For more than eight million people the government’s furloughing scheme is a lifeline, enabling employers to keep staff on when they might otherwise have had to consider redundancies. However, if you’ve been furloughed, you do need to keep an eye on your pension savings, particularly as the Job Retention Scheme changes over the summer.
The auto-enrolment pension system requires all employers to offer a pension scheme and to enrol you unless you specifically opt out. At least 8% of your monthly salary must go into the scheme each month, with 5% coming from you and 3% coming from your employer.
The good news is that furloughing covers pensions: if you’ve been furloughed, you still need to pay the 5% from the wages you’re receiving through the scheme, but the government is currently picking up the cost of the 3% so that you don’t miss out even if your employer can’t pay.
Subscribe to MoneyWeek
Subscribe to MoneyWeek today and get your first six magazine issues absolutely FREE
There are a couple of important caveats here, however. The state will only pay the minimum 3% contribution, even if your employer has been paying much more than that.
Moreover, it only pays 3% on earnings of up to £2,500 a month, the maximum benefit available from the furloughing scheme, so if you earn more than that, you may be missing out. In some cases, employers are topping up pay and pensions over and above state support – but many are not able or willing to do so.
From August, moreover, the government will start to wind down the Job Retention Scheme, slowly but steadily asking employers to shoulder more of the burden.
This starts with employers becoming responsible for pension costs. From August onwards, the 3% minimum contribution under auto-enrolment will once again come from your workplace.
Facing a shortfall
In theory, employees should notice no difference. You’ll still be receiving the 3% contribution, but the government will no longer be supporting employers to pay it.
In practice, however, there will be many firms that find pension contributions difficult to fund because their sales have yet to recover from the effects of the Covid-19 pandemic. So they could find it harder to make any additional contribution to get your pension savings back to the level they were at before the pandemic. The squeeze may intensify in September and October when employers have to start funding more salary payments themselves. Savers therefore need to understand exactly what is going into their pension funds and how this differs from what was the case before the virus. How far are your savings falling short of what they used to be?
In the long run, a couple of months of lower pension contributions won’t make a massive dent on your wealth in retirement, though the effects certainly add up over time thanks to compound interest. But if the problem persists, you will see a difference. Many employers pay contributions of between 5% and 10% of pay, especially if staff also contribute more. If you’re losing much of this cash for, say, six months or more, you may need to consider your options. Could you, perhaps, increase your own savings?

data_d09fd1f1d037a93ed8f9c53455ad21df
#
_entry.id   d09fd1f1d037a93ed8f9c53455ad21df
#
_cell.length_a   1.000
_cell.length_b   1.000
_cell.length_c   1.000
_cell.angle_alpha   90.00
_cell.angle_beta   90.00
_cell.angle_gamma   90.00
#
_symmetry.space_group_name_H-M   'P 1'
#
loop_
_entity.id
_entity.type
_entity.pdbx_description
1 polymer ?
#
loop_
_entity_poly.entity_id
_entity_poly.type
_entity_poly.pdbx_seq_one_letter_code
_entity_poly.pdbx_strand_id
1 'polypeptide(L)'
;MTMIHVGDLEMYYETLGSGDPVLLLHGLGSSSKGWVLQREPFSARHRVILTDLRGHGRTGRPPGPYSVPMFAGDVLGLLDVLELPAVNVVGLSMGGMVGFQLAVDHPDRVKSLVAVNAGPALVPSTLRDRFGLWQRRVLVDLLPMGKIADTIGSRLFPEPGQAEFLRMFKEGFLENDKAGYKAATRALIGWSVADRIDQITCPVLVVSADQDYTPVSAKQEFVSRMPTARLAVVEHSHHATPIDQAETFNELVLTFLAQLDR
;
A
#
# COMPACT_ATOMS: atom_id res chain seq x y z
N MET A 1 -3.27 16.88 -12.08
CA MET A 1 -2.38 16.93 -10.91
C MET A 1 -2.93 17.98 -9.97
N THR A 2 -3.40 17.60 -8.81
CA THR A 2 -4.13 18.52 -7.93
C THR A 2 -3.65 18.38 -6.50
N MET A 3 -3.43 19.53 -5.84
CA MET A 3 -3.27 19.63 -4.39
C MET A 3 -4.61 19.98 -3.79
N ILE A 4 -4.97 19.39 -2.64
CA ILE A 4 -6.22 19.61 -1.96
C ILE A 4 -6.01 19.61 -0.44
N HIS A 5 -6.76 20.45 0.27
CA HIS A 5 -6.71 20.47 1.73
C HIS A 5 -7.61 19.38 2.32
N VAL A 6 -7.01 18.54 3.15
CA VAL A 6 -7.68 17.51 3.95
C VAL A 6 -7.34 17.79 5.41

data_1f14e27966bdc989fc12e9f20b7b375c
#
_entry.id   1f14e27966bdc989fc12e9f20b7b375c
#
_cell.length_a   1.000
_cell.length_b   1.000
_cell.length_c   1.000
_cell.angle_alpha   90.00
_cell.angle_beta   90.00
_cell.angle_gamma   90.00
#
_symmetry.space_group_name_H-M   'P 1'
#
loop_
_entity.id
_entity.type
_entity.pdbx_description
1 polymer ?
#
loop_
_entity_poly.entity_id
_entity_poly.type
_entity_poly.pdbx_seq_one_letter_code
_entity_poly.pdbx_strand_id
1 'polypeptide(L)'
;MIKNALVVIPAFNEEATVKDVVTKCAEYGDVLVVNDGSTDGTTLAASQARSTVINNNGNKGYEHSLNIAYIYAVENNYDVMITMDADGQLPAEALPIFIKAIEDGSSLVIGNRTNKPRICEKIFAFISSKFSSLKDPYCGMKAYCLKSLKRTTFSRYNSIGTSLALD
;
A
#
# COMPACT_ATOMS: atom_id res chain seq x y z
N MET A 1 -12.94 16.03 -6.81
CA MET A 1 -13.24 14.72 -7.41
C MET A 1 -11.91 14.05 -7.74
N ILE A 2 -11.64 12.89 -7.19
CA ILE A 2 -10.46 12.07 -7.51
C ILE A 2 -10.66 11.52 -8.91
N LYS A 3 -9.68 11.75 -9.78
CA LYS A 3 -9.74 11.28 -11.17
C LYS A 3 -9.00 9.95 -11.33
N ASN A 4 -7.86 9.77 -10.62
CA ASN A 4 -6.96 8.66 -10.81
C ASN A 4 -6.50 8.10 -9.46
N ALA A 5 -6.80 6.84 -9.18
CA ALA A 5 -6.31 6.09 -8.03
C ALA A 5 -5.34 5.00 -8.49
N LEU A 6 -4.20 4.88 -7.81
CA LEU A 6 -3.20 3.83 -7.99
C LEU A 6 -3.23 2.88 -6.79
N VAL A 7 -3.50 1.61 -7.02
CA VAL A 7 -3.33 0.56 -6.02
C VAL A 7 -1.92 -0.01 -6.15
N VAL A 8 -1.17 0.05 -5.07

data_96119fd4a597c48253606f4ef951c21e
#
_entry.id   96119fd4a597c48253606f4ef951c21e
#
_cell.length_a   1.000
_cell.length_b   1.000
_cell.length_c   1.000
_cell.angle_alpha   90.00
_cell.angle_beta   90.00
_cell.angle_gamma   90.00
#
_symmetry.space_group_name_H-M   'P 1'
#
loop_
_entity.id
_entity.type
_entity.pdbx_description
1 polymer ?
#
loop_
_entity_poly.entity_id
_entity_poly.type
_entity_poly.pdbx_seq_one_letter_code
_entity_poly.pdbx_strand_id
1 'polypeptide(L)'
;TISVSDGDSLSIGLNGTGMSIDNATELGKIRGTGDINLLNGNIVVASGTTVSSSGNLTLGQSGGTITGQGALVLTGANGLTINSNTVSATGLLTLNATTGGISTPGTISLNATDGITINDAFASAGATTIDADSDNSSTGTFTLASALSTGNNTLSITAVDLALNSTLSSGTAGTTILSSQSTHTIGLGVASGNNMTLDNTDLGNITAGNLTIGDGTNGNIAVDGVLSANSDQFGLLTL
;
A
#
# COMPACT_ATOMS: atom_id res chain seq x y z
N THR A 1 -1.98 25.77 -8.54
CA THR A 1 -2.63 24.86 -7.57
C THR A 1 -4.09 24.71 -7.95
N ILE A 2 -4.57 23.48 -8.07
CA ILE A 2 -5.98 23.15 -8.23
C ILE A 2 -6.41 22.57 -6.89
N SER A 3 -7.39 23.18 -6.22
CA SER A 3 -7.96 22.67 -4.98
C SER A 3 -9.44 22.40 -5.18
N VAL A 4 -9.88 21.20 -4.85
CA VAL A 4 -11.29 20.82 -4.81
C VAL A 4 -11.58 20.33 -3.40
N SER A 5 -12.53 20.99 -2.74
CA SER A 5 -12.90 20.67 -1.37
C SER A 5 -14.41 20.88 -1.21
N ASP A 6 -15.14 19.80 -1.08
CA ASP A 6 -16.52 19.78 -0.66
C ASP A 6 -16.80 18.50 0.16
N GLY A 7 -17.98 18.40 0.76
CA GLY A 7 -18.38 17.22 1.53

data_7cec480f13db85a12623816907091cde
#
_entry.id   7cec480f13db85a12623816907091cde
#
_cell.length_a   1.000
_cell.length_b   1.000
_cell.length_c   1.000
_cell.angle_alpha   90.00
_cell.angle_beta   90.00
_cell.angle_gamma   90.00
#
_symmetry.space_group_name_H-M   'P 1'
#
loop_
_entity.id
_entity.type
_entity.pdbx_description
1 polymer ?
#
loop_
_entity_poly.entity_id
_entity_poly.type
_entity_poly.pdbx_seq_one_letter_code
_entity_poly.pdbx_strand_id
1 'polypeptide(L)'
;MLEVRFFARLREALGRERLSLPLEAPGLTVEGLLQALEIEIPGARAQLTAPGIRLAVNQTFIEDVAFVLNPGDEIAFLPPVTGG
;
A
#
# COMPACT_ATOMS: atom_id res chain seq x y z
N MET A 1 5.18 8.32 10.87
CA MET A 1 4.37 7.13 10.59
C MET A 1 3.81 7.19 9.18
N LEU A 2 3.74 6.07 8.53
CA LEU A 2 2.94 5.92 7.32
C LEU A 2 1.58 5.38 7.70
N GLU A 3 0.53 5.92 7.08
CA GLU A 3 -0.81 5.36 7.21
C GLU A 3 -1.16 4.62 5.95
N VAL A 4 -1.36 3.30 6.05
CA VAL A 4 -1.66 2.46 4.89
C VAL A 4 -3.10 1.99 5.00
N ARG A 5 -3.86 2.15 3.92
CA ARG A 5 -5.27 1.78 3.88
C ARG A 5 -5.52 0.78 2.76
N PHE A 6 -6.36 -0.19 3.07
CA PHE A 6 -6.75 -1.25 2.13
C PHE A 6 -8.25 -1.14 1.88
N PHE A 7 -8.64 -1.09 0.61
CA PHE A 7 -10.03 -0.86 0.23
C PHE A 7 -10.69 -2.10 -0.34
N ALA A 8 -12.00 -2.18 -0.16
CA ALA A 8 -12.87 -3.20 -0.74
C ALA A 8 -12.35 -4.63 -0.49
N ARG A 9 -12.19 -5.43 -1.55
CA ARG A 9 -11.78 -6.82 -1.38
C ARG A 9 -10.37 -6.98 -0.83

David Prosser is a regular MoneyWeek columnist, writing on small business and entrepreneurship, as well as pensions and other forms of tax-efficient savings and investments. David has been a financial journalist for almost 30 years, specialising initially in personal finance, and then in broader business coverage. He has worked for national newspaper groups including The Financial Times, The Guardian and Observer, Express Newspapers and, most recently, The Independent, where he served for more than three years as business editor.
Trust in US TIPS to beat inflation
In an inflationary market TIPS, the US Treasury Inflation-Protected Securities are most compelling says Cris Sholto Heaton.
By Cris Sholto Heaton Published
The jury's out on the AI summit at Bletchley Park
World governments gathered for an AI summit at Bletchley Park in November, but were they too focused on threats at the expense of economic benefits?
By Simon Wilson Published
NatWest-owned Ulster bank boosts easy access savings rate to 5.2%
Rates on easy access savings accounts have hit over 5%, with Ulster Bank now giving savers the chance to earn 5.2% on their cash savings. We have all the details.
By Marc Shoffman Published
Moneybox raises market-leading cash ISA to 5%
Savings and investing app MoneyBox has boosted the rate on its cash ISA again, hiking it from 4.75% to 5% making it one of top rates. We have all the details.
By Ruth Emery Published
October NS&I Premium Bonds winners - check now to see what you won
NS&I Premium Bonds holders can check now to see if they have won a prize this month. We explain how to check your premium bonds
By Kalpana Fitzpatrick Published
October’s NS&I Premium Bond winners revealed - have you scooped £1 million?
Two lucky NS&I Premium Bond winners are now millionaires this October. Find out here you are one of them
By Kalpana Fitzpatrick Published
The best packaged bank accounts
Advice Packaged bank accounts can offer great value with useful additional perks – but get it wrong and you could be out of pocket
By Tom Higgins Published
Energy bills to fall 7% under new price cap
Energy bills could fall by an average 7% from October under the new Energy Price cap announced today. We explain what the new cap mean for you and when it will come into play
By Pedro Gonçalves Published
Bank of Baroda closes doors to UK retail banking
After almost 70 years of operating in the UK, one of India’s largest bank is shutting up shop in the UK retail banking market. We explain everything you need to know if you have savings or a current account with Bank of Baroda
By Vaishali Varu Published
The best options to earn cashback on spending
From credit cards and current accounts to cashback websites, there are plenty of ways to earn cashback on the money you spend.
By John Fitzsimons Published